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Worship Guide

One of the dominant themes running all through the Scriptures is the Temple. In this sermon, we explore the deeper meaning behind this theme and how the temple serves as a symbol to illustrate God’s future promise.

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    Everybody is familiar with the saying, “your body is a temple,” which comes from 1 Corinthians 6, but I think most people interpret that to mean something quite different from what the Apostle Paul originally intended. Most people probably assume that the phrase means that your body is sacred and therefore you need to take supremely good care of it in terms of health and wellness.

    Let me give you an example. Consider Equinox, the luxury fitness club. Equinox calls itself not a mere gym, but a temple of well-being. Some have even referred to it as a church—a church where people do not gather together in order to worship some transcendent deity, but rather to worship the self. One of the most recent ads that Equinox put out features the mythical character of Narcissus, the person who fell in love with his own reflection. Rather than telling the story as a kind of cautionary tale against self absorption, this advertisement lifts Narcissus up as a role model for the 21st century. This is someone whom we should emulate. In Equinox’s telling, Narcissus was committed to perfecting every inch of his body. The voiceover states, “He would persist until self-worship turned him into a gift—a gift not just for him to treasure, but a gift that brought the whole world pleasure.” In this video, you see people, including children, gawking at the figure of Narcissus, and the ad ends with this final caption, “Make yourself a gift to the world.” The message seems to be that if you look like a Greek god with chiseled abs, and bulging biceps, then you will make the world a better place. But I'm sorry. I think that a person who is obsessed with their own image is not a gift to anyone except perhaps to the luxury gym that is making bank off of his membership dues. The Instagram account for Equinox posted this statement, “Self-worship makes us healthier, more whole; better versions of ourselves. One step for each of us leads to a better path for all of us.” I think the opposite is true. Self worship distorts our humanity, and it makes us more insular, worse versions of ourselves. It's Halloween, so I can say that I found this video to be rather creepy. It's a little bit disturbing, especially in the way that it uses children, but this kind of advertising must resonate with someone, right? Or else they wouldn't do this. Equinox is a very popular brand when it comes to fitness, so how do we account for that?

    There's one writer who describes himself as an Equinox fan. He's a millennial, so he writes as a millennial. He explains why he's so supportive of the equinox chain. He says that Millennials demonstrate success through their lifestyle, not material possessions. The rise of social media gives us an outlet to broadcast our lives. People don’t go to social media to see what their friends own. It's not about material possessions. No, people follow their friends and influencers to see what they’re doing and what they stand for. In addition to the boost in physical appearance that frequenting the gym offers, belonging to Equinox says you’re deeply committed to health. It makes you cool. That's related to his second point, which is that health is now a status symbol. The rise of health as a status symbol is a byproduct of the view millennials have towards health. On average, Boomers and Gen X’ers define health as not being sick (that's probably my definition: not being sick), or having appropriate height/weight proportion. Millennials have a different perception of what it means to be healthy with a bigger focus on day-to-day routine, living an active lifestyle, eating well and taking care of their minds. Then he makes this one final point. Why is he so drawn to Equinox? It has to do with the need for new communities. As the world becomes more secular, younger generations will find new ways to foster community and friendship. For hundreds of years, humanity has turned to the church and their neighbors for these ubiquitous human desires. With the rise of globalization and urban migration, cities are increasingly diverse, crowded, and secular. Taking inspiration from its subsidiary SoulCycle, Equinox is adding fitness classes and meetups to build stronger ties between its members.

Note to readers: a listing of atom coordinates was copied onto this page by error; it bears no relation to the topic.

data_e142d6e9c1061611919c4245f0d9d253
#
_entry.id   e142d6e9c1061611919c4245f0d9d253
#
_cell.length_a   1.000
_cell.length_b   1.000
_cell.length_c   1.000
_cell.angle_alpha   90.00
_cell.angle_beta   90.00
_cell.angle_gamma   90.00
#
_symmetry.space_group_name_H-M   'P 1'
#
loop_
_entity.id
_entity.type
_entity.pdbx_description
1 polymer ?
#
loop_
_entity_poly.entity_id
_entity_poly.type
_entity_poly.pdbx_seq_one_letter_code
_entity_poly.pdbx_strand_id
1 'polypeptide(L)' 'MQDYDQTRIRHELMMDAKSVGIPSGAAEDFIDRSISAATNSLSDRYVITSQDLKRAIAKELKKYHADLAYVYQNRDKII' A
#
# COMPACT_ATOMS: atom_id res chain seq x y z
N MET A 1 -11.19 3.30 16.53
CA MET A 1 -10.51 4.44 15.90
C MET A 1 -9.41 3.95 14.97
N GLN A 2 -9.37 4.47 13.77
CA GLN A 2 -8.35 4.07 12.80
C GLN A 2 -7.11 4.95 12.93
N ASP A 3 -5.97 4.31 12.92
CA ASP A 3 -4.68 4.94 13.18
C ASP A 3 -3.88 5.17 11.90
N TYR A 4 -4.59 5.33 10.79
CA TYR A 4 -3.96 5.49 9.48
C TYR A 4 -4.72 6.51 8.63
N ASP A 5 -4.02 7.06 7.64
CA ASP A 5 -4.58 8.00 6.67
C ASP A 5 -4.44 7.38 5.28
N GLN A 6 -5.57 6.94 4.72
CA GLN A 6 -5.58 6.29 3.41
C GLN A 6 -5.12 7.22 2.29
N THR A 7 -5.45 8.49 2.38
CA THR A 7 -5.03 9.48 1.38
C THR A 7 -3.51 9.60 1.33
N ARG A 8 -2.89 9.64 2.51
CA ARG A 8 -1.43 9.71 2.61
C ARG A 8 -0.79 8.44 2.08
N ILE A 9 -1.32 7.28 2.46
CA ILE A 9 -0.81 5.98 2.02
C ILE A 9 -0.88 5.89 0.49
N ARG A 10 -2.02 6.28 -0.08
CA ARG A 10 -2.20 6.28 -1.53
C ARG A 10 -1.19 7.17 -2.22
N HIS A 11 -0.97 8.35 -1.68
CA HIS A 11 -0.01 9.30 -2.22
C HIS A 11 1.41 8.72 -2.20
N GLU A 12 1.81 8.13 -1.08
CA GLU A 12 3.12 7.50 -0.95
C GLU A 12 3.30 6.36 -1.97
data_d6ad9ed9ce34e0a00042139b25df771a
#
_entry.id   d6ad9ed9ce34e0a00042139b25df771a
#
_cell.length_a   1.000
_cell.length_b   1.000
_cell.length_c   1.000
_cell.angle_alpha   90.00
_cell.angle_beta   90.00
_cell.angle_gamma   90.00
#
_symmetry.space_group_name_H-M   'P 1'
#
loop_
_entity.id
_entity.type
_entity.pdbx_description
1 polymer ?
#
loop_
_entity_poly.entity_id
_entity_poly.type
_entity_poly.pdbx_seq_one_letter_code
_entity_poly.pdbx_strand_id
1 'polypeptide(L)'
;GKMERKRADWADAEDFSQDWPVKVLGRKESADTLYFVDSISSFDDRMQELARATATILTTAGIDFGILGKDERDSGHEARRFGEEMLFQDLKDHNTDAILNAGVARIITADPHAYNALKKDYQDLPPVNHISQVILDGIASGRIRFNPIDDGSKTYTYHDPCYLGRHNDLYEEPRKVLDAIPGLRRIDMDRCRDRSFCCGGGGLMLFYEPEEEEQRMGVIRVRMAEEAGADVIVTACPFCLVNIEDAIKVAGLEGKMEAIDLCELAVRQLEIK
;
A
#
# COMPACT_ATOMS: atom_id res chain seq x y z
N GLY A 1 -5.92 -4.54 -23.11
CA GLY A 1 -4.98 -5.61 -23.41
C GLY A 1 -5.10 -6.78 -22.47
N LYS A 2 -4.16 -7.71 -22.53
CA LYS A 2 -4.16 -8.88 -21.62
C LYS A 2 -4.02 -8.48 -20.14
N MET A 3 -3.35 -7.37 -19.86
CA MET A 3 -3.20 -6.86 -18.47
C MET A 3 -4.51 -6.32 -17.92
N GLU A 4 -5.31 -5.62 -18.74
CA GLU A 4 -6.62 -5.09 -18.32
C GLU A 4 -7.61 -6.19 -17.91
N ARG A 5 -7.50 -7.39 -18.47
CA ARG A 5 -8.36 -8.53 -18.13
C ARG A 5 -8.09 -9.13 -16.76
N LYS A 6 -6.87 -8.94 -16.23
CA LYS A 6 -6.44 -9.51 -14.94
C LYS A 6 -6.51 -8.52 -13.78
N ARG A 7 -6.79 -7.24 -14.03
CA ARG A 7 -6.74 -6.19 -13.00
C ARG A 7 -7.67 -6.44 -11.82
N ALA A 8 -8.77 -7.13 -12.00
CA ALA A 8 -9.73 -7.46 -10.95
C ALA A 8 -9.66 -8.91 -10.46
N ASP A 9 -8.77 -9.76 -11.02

It's clear that many people have transformed the pursuit of health and wellness into a new religion where the gym becomes the temple where you gather. Your god becomes your own body that you worship, and the group class, filled with committed devotees, is the place where you form friendship and find community. Health becomes a defining aspect of one's identity. It's not just something that you do, it's who you are, and that's actually related to Equinox’s motto, “It's not fitness, it's life.” It's not just something you do. It's who you are. Many people are devoted to this enterprise with cult-like zealousness and religious-like fanaticism. I'm not knocking Equinox. There was someone who said to me after the first service, I guess I have to give up my gym membership. That's not the point. I was a member of Equinox at one point in the past, and Paul himself spoke approvingly in 1 Corinthians 9 about the importance of disciplining the body. To this day, I still work out on a regular basis, so that's not the issue. The point here is that we are a long way away from what the Apostle Paul first meant when he said that your body is a temple.

    What I'd like us to do is to try to figure out what Paul actually means by taking a closer look at 1 Corinthians 3, as well as 1 Corinthians 6. I'd like us to consider, what is a temple? How do you become a temple? Why does it matter? So if you'd like, you can open up a Bible to 1 Corinthians 3 or you can follow along in the bulletin. I'll be reading 1 Corinthians 3:16-23.